The Squirrel with the Marvellous Tail, or the importance of minor characters.

tove jansson squirrel

Moominland Midwinter by Tove Jansson

So, you’ve got a strong protagonist or two, a decent antagonist (that Groke, eh? Or maybe the weather itself), some plot and character development (Tooticky: did she support Moomintroll? Or challenge him? Or perhaps a bit of both). The setting is good (plenty of snow, not too many pine needles in the tummy) and the story is rolling along. So why add any more characters?

One reason is to challenge and develop the protagonist. If you think Tooticky was tough on Moomintroll, just wait until Little My comes along. She provides him with a whole new perspective.

Another is to keep our interest. We may feel we’ve heard enough about the protagonist. Give us a lively secondary character and it revitalises our interest in the story. Ski-ing, horn-playing Hemulen anyone? This type of character can draw another dimension out of our protagonist. Who hasn’t had unexpected guests descend upon one and eat everything in the larder except for the strawberry jam?

And then there are minor characters who steal our hearts. Little My does, certainly. She’s a character and a half. Tooticky is very lovable – as Tove Jansson would have been the first to confirm. But for me Moominland Midwinter is hijacked by a character who only appears briefly and then almost immediately (look away now) dies*.

I just love The Squirrel with the Marvellous Tail. There’s not much to him: some whiskers, a bit of scraggly brown fur, sharp eyes, and the most wonderful self-confidence you can possibly imagine. Even the terrifying Lady of the Cold is of no concern to him: he is living in the moment, and in that moment he will live forever. And he does have the most Marvellous tail.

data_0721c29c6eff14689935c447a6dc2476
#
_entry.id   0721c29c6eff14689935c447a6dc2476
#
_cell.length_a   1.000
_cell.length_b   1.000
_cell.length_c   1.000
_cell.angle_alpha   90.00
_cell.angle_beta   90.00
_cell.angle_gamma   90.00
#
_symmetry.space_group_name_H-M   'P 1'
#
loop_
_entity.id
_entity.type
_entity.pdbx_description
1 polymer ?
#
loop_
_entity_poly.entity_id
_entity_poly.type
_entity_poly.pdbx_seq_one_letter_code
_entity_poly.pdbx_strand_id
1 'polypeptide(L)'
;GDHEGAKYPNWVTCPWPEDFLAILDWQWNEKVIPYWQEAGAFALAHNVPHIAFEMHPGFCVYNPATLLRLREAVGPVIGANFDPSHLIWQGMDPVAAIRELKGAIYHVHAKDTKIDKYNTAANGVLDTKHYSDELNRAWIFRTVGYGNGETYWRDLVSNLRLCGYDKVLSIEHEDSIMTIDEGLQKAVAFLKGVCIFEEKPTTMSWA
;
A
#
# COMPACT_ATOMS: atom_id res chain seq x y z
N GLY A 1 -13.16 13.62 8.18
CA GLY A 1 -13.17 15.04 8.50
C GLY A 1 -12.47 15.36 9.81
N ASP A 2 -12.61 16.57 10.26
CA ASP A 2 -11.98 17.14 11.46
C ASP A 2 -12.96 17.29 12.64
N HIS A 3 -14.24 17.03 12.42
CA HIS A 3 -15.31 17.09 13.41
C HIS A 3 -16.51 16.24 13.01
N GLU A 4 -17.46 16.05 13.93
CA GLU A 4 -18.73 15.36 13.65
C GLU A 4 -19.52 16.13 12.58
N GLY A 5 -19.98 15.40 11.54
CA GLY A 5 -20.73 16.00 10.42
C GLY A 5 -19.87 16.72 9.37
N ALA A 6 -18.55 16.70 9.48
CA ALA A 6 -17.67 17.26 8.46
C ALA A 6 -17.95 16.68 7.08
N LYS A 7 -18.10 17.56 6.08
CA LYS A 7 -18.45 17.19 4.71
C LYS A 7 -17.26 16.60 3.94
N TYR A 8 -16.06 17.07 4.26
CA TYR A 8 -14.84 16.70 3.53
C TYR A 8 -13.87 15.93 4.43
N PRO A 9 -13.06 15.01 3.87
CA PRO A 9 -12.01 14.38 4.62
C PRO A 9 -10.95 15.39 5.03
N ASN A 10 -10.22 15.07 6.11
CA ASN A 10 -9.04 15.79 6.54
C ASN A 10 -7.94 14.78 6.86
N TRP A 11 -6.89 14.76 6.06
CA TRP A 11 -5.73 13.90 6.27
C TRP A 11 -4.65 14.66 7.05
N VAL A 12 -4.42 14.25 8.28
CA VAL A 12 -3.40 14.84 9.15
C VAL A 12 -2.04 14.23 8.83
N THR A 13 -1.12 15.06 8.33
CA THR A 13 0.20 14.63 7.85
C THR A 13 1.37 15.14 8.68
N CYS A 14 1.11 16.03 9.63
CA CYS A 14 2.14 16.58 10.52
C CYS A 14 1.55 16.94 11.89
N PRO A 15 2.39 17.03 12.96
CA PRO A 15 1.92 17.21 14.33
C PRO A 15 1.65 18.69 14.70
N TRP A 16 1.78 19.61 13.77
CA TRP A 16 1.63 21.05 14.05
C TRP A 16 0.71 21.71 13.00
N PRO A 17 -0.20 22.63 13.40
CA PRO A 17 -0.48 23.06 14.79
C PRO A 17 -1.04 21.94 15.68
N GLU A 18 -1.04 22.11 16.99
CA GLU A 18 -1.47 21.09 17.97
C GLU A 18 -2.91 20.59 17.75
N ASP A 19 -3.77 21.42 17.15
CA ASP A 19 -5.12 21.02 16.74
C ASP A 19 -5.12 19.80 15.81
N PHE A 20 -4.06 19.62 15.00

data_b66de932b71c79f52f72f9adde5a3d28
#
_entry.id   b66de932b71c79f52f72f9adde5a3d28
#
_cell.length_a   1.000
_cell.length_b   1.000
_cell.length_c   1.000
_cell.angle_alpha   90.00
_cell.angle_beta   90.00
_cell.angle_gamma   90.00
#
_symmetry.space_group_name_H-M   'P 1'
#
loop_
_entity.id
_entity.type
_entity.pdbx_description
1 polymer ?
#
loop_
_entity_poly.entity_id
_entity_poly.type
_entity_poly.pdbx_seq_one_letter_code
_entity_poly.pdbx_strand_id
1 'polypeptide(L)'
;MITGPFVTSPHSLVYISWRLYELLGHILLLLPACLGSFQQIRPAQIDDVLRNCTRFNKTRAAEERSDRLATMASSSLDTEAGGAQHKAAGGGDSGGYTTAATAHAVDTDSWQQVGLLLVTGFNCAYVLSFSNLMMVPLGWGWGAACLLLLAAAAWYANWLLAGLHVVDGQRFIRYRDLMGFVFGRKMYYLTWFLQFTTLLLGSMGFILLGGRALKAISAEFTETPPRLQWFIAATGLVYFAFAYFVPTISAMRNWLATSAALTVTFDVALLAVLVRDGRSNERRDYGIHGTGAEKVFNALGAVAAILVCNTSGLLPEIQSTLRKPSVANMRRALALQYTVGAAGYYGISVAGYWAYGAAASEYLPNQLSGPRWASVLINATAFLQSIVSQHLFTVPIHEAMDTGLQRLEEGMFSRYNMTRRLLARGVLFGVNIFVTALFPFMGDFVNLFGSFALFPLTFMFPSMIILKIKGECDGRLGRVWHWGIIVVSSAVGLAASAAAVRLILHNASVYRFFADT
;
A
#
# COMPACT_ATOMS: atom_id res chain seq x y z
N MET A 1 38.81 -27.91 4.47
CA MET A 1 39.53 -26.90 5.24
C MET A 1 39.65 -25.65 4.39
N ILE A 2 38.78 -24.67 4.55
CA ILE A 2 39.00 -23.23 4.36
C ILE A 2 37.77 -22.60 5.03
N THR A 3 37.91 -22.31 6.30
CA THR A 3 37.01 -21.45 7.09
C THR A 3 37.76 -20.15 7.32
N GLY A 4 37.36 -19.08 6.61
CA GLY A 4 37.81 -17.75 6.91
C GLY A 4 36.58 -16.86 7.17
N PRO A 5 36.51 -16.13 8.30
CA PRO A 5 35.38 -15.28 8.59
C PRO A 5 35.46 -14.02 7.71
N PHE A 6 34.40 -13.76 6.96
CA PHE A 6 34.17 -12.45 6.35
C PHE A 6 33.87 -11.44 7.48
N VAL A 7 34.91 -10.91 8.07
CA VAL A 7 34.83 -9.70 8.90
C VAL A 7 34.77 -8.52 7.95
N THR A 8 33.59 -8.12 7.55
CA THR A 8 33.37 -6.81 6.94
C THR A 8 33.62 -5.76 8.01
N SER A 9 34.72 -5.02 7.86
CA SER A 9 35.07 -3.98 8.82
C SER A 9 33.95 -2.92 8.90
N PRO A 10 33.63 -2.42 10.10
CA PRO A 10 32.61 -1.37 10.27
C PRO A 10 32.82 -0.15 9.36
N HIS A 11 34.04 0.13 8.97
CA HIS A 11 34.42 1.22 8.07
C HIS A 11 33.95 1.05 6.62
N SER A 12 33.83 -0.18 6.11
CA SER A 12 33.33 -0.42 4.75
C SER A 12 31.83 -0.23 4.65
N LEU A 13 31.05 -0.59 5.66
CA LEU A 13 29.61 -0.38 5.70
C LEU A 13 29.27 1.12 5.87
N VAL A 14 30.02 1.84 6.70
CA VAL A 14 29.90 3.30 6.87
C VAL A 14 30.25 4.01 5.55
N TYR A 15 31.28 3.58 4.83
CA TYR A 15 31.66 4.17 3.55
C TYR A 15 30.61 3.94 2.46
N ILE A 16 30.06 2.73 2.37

Moomintroll goes through a terrible time, and comes through it stronger and smarter and a little bit more open to change, and that is the arc of the story. But the star turn is a wee beastie who surely, in summer, would have a bow in his tail.

*But NB keep reading. It might not be what you think.

Ekphrasis in practice

http://spontaneity.org/

Undercurrents: welcome to issue 7 of Spontaneity! We are all about ideas, about the interplay between short stories and photography, poetry and flash fiction, music and visual art. Everything here connects to something else, so click on a piece you like, then get beautifully lost – and if you want to be a part of it, get in touch.

My poem in this issue was originally inspired by an exhibition at An Tobar, arts centre of the Isle of Mull. It also links back to a photo by Dimitry Bulkin in Spontaneity issue 6. I love the way in which forms of art inspire and imbue one another.

And Ekphrasis? In its most general sense, it means art inspired by other art – as in a poem inspired by a painting, or vice versa, and that seems to me to be at the heart of what Spontaneity is trying to do.